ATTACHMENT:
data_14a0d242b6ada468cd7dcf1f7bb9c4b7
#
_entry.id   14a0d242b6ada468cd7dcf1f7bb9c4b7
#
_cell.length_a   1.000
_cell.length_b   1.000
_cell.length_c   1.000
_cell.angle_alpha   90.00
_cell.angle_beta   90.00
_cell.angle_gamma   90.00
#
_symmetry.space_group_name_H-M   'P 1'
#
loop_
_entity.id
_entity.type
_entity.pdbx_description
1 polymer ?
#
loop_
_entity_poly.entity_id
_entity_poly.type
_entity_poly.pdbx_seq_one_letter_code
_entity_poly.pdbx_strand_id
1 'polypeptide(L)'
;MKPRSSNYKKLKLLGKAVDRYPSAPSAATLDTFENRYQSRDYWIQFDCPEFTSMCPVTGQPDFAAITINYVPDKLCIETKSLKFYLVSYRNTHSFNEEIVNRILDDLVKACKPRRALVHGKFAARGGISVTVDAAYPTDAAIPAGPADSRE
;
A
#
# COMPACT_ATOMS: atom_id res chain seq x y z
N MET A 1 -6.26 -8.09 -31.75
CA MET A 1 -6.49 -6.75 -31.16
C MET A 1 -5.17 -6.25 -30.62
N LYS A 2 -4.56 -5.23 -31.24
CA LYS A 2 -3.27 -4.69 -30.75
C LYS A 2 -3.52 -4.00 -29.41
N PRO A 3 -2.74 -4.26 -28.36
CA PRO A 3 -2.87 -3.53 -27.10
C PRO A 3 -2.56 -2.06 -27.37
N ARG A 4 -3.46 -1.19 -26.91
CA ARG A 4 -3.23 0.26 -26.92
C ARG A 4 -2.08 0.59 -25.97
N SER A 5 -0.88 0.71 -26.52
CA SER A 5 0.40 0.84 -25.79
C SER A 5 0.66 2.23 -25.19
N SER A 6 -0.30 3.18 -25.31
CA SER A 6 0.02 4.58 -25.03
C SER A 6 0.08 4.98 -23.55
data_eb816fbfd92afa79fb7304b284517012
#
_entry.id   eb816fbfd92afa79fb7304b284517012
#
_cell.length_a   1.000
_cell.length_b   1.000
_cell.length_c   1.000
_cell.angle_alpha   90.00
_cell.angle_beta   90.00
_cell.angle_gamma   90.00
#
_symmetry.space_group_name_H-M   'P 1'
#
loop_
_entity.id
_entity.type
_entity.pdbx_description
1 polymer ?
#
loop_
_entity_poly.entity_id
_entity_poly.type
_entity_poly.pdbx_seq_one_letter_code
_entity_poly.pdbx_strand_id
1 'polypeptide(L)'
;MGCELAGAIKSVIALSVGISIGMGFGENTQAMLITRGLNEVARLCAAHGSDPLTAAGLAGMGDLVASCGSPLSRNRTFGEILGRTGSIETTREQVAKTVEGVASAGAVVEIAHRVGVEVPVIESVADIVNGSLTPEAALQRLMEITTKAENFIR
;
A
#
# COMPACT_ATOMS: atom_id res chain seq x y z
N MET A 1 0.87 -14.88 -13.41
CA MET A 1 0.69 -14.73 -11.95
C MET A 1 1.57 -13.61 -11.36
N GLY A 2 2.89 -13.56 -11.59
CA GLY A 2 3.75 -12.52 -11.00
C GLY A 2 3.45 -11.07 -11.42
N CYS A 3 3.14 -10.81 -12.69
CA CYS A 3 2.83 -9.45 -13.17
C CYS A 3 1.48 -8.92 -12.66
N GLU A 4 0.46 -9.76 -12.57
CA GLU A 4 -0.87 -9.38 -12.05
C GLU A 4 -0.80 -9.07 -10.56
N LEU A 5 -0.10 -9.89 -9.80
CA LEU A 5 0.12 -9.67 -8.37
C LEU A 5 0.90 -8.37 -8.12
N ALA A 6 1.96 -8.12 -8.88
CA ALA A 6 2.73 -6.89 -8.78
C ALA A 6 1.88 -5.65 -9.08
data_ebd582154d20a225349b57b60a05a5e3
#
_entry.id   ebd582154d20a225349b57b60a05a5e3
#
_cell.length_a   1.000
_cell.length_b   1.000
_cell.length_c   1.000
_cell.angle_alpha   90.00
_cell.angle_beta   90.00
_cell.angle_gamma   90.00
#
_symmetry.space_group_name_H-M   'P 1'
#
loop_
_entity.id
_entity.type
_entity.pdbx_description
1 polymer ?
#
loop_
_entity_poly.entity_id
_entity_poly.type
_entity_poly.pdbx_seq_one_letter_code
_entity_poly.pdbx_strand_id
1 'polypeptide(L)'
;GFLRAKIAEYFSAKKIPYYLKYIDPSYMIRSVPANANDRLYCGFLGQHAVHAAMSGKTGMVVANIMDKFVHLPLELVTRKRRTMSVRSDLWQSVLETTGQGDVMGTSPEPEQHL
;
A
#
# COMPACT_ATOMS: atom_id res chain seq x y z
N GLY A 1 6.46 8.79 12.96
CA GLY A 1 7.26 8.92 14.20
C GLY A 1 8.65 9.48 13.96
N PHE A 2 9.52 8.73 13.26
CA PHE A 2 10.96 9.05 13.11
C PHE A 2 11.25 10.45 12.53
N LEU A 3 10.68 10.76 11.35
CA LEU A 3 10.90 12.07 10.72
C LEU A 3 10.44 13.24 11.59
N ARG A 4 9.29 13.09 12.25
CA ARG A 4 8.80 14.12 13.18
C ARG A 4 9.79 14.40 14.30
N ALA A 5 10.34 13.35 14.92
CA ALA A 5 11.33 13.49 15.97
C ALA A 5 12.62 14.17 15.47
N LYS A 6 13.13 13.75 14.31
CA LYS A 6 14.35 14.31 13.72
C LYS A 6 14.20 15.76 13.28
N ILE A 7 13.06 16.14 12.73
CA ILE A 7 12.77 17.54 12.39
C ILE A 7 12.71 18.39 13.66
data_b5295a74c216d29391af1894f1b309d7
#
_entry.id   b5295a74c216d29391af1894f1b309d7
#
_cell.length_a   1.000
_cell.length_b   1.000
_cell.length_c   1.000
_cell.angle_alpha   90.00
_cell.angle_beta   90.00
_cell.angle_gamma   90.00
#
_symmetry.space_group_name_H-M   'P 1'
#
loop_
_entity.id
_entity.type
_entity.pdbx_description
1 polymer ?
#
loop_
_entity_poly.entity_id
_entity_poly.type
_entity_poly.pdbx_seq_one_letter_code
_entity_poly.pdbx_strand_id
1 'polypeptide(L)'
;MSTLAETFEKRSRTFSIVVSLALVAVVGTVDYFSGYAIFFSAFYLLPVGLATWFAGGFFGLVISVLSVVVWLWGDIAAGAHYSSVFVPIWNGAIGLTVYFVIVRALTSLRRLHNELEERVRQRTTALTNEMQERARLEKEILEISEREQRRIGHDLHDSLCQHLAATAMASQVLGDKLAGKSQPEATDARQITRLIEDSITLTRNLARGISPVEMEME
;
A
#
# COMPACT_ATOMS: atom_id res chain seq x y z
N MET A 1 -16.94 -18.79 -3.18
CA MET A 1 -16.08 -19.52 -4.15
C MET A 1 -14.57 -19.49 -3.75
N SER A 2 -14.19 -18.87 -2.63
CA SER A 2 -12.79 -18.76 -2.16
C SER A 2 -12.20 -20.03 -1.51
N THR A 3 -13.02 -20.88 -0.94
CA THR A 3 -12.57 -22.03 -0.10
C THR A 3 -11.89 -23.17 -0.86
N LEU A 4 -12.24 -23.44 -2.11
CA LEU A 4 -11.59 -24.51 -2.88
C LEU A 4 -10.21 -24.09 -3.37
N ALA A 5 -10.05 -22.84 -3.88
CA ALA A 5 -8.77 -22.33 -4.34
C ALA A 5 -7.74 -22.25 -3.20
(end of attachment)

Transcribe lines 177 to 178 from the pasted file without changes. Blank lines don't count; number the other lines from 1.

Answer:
# COMPACT_ATOMS: atom_id res chain seq x y z
N MET A 1 -16.94 -18.79 -3.18